Gymnasts Slam FBI for Failing to Protect Them From Sexual Abuse

“The scars of this horrific abuse continue to live with all of us,” Simone Biles testified to Congress.
September 15, 2021, 3:40pm
US Olympic gymnasts (L-R) Simone Biles, McKayla Maroney, Aly Raisman and Maggie Nichols testify during a Senate Judiciary hearing about the Inspector General's report on the FBI handling of the Larry Nassar investigation of sexual abuse of Olympic gymnast
US Olympic gymnasts (L-R) Simone Biles, McKayla Maroney, Aly Raisman and Maggie Nichols testify during a Senate Judiciary hearing about the Inspector General's report on the FBI handling of the Larry Nassar investigation of sexual abuse of Olympic gymnasts on September 15, 2021 in Washington, DC. (Photo by Saul Loeb - Pool/Getty Images)

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Four of the top gymnasts in the United States told Congress that the FBI, USA Gymnastics, and the U.S. Olympic and Paralympic Committee had failed them, for years, in a Senate hearing Wednesday—and they want answers and accountability.

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The Senate Judiciary Committee hearing centered on a Justice Department report, released this summer, that found the FBI had botched its investigation into Larry Nassar, a once-celebrated doctor who has since been jailed and accused of abusing hundreds of gymnasts while pretending he was providing medical treatment. The four gymnasts who testified Wednesday—Simone Biles, McKayla Maroney, Maggie Nichols, and Aly Raisman—have all said that they were abused by Nassar.

“They had legal, legitimate evidence of child abuse and did nothing,” Maroney, an Olympic gold medalist, told the senators of the FBI. “If they’re not going to protect me, I want to know: Who are they trying to protect?”

Maroney, who is not named in the report, spoke with a FBI agent about her experience with Nassar, but that agent didn’t properly follow up, according to the report. More than a year after speaking with Maroney, the agent drafted a summary of her interview that included statements she did not make, per the report. 

The FBI’s inaction, Maroney said, was beyond devastating. She recalled sitting on her bedroom floor and spending nearly three hours telling the agent about the abuse she endured. After recounting one particularly horrific memory, she began to cry; the agent, she said, only asked her, “Is that all?”

“By not taking immediate action from my report, they allowed a child molester to go free for more than a year and this inaction directly allowed Nassar’s abuse to continue,” Maroney said. “I am tired of waiting for people to do the right thing, because my abuse was enough.”

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“Despite the extraordinarily serious nature of the allegations and the possibility that Nassar’s conduct could be continuing,” the Justice Department report concluded, “senior officials in the FBI Indianapolis Field Office failed to respond to the Nassar allegations with the utmost seriousness and urgency that they deserved and required, made numerous and fundamental errors when they did respond to them, and violated multiple FBI policies.”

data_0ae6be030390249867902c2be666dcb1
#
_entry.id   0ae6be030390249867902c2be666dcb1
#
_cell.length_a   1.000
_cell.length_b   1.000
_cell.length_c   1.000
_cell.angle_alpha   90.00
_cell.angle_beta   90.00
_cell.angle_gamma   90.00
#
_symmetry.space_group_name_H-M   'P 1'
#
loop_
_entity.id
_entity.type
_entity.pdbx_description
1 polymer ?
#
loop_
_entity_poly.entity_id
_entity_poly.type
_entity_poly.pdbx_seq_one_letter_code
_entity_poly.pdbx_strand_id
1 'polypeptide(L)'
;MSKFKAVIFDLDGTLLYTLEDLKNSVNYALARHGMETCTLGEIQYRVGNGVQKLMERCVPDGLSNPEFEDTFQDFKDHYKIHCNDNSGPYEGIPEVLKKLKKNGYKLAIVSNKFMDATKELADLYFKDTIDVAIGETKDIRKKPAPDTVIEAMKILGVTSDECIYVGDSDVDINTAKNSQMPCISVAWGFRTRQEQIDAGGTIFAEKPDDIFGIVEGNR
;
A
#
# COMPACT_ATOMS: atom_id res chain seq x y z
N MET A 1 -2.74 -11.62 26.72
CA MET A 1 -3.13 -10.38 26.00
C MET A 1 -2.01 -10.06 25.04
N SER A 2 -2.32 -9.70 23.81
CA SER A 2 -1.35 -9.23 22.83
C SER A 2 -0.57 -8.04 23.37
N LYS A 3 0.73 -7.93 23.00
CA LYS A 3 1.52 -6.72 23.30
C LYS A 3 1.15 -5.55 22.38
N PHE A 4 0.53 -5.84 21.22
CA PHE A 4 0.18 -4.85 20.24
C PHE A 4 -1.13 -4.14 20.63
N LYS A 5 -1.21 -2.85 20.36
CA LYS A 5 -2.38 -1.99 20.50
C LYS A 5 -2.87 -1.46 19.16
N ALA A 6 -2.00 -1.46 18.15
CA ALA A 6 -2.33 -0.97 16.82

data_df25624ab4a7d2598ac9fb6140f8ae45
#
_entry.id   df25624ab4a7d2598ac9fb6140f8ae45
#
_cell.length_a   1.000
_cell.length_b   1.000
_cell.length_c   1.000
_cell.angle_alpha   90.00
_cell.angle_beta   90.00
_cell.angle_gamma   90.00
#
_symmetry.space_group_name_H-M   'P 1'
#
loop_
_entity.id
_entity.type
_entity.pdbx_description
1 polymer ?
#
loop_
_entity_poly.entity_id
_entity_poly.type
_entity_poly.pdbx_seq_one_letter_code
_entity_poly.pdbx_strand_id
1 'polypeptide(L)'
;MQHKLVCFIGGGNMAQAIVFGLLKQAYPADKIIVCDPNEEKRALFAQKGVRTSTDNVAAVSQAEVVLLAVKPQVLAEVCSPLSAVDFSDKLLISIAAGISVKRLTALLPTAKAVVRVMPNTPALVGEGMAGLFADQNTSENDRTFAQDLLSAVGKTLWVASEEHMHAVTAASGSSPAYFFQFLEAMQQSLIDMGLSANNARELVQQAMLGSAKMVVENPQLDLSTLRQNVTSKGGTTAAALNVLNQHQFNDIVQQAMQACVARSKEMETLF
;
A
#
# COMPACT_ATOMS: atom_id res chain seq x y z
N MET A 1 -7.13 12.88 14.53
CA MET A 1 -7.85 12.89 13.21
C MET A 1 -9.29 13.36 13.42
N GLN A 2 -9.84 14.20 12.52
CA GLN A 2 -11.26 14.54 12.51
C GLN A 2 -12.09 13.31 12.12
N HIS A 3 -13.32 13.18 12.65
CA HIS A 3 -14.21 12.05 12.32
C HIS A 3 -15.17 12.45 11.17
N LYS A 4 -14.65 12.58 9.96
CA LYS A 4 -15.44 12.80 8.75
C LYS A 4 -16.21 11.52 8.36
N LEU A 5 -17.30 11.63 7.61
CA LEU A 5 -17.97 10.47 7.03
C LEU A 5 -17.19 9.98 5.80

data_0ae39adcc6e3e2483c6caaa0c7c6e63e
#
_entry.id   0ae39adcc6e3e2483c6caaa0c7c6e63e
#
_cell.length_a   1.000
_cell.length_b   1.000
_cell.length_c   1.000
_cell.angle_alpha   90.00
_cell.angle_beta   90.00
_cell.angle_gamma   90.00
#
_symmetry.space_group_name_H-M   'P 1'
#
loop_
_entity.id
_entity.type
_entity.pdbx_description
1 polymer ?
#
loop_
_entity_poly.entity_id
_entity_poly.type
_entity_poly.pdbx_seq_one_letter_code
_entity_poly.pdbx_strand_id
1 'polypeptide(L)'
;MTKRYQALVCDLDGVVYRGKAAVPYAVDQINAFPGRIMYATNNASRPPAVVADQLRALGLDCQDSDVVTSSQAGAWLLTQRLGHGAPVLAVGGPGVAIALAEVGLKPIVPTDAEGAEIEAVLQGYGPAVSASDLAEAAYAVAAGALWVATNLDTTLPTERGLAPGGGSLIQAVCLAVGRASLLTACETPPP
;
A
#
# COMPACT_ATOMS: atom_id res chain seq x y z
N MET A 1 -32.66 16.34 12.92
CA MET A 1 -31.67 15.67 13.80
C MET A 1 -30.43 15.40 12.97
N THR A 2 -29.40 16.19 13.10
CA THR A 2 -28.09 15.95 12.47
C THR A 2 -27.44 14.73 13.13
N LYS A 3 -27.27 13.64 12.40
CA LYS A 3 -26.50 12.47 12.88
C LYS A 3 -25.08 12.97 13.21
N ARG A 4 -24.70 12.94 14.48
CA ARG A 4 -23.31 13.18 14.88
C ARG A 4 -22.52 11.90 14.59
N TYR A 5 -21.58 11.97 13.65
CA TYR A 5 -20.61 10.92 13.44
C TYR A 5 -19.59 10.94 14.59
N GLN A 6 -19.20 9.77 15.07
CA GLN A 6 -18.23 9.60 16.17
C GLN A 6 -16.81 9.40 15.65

The report also found that the special agent who led the Indianapolis field office had lied to the Justice Department inspector general’s office, “in an effort to minimize or excuse his errors.”

However, the inspector general’s office declined to prosecute anyone in the FBI over the handling of the Nassar case—a decision that came under fire in the Wednesday hearing. Connecticut Sen. Richard Blumenthal, a Democrat, called on the Justice Department to pursue “criminal prosecution where appropriate.”

In her statement, Biles echoed a question that’s been raised by Rachel Denhollander, who spoke out publicly against Nassar in 2016: How much is a little girl worth?

“The scars of this horrific abuse continue to live with all of us,” said Biles, who suggested that her experience with Nassar, USA Gymnastics, and the U.S. Olympic and Paralympic Committee had contributed to her mental health at the Tokyo Olympics, where she largely stepped back from competing.

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At one point, Biles was clearly holding back tears.

“I blame Larry Nassar and I also blame an entire system that enabled and perpetrated his abuse,” she said. “USA Gymnastics and the United States Olympic and Paralympic Committee knew that I was abused by the Olympic team doctor long before I was ever made aware of their knowledge.”

Michael Horowitz, the Justice Department’s inspector general, and Christopher Wray, the director of the FBI, also testified Wednesday in a panel after the gymnasts.

Wray said that the FBI agent who interviewed Maroney “no longer works for the FBI in any capacity,” but when asked if the agent faced prosecution, Wray said no.

Nassar was sentenced in 2018 after pleading guilty to seven counts of criminal sexual conduct. More than 150 young women spoke at his sentencing hearing, delivering wrenching testimony about the lingering effects of Nassar’s abuse and the mass failure to act to stop him.